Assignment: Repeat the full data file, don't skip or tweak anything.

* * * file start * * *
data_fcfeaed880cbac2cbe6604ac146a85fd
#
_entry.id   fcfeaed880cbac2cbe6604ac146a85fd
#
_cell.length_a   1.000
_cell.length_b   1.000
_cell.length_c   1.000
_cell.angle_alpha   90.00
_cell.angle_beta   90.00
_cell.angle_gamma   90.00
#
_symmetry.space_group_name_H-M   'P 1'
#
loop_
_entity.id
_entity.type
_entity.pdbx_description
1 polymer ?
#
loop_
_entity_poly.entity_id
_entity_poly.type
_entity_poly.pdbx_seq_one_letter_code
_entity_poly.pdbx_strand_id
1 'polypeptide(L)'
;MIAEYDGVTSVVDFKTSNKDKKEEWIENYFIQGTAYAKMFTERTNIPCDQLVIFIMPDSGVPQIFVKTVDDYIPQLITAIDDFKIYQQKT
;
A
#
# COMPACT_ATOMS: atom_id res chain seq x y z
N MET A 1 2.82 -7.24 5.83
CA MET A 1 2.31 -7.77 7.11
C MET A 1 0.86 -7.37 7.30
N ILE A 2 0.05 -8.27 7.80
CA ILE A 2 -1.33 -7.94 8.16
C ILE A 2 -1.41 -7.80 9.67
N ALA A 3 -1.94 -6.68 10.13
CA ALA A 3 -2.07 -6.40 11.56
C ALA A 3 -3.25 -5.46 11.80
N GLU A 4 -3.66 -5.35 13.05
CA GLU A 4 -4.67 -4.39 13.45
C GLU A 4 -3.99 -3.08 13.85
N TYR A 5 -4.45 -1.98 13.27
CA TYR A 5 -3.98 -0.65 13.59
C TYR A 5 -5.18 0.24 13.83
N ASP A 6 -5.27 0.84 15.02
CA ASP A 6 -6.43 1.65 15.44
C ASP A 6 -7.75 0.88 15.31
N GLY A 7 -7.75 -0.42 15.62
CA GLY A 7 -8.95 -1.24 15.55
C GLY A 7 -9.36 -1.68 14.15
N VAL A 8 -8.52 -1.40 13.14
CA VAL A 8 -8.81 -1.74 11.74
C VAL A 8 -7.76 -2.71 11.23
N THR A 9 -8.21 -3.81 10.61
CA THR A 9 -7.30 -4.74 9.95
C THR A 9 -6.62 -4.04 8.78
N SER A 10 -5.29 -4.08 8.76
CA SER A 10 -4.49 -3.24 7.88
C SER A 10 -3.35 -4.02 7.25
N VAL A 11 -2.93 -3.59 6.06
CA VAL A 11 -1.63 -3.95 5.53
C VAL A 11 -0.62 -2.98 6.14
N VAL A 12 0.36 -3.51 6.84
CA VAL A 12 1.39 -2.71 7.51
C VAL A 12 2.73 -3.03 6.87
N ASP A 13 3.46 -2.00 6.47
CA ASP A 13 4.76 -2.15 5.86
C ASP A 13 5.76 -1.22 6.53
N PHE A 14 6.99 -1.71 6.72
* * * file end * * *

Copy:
data_fcfeaed880cbac2cbe6604ac146a85fd
#
_entry.id   fcfeaed880cbac2cbe6604ac146a85fd
#
_cell.length_a   1.000
_cell.length_b   1.000
_cell.length_c   1.000
_cell.angle_alpha   90.00
_cell.angle_beta   90.00
_cell.angle_gamma   90.00
#
_symmetry.space_group_name_H-M   'P 1'
#
loop_
_entity.id
_entity.type
_entity.pdbx_description
1 polymer ?
#
loop_
_entity_poly.entity_id
_entity_poly.type
_entity_poly.pdbx_seq_one_letter_code
_entity_poly.pdbx_strand_id
1 'polypeptide(L)'
;MIAEYDGVTSVVDFKTSNKDKKEEWIENYFIQGTAYAKMFTERTNIPCDQLVIFIMPDSGVPQIFVKTVDDYIPQLITAIDDFKIYQQKT
;
A
#
# COMPACT_ATOMS: atom_id res chain seq x y z
N MET A 1 2.82 -7.24 5.83
CA MET A 1 2.31 -7.77 7.11
C MET A 1 0.86 -7.37 7.30
N ILE A 2 0.05 -8.27 7.80
CA ILE A 2 -1.33 -7.94 8.16
C ILE A 2 -1.41 -7.80 9.67
N ALA A 3 -1.94 -6.68 10.13
CA ALA A 3 -2.07 -6.40 11.56
C ALA A 3 -3.25 -5.46 11.80
N GLU A 4 -3.66 -5.35 13.05
CA GLU A 4 -4.67 -4.39 13.45
C GLU A 4 -3.99 -3.08 13.85
N TYR A 5 -4.45 -1.98 13.27
CA TYR A 5 -3.98 -0.65 13.59
C TYR A 5 -5.18 0.24 13.83
N ASP A 6 -5.27 0.84 15.02
CA ASP A 6 -6.43 1.65 15.44
C ASP A 6 -7.75 0.88 15.31
N GLY A 7 -7.75 -0.42 15.62
CA GLY A 7 -8.95 -1.24 15.55
C GLY A 7 -9.36 -1.68 14.15
N VAL A 8 -8.52 -1.40 13.14
CA VAL A 8 -8.81 -1.74 11.74
C VAL A 8 -7.76 -2.71 11.23
N THR A 9 -8.21 -3.81 10.61
CA THR A 9 -7.30 -4.74 9.95
C THR A 9 -6.62 -4.04 8.78
N SER A 10 -5.29 -4.08 8.76
CA SER A 10 -4.49 -3.24 7.88
C SER A 10 -3.35 -4.02 7.25
N VAL A 11 -2.93 -3.59 6.06
CA VAL A 11 -1.63 -3.95 5.53
C VAL A 11 -0.62 -2.98 6.14
N VAL A 12 0.36 -3.51 6.84
CA VAL A 12 1.39 -2.71 7.51
C VAL A 12 2.73 -3.03 6.87
N ASP A 13 3.46 -2.00 6.47
CA ASP A 13 4.76 -2.15 5.86
C ASP A 13 5.76 -1.22 6.53
N PHE A 14 6.99 -1.71 6.72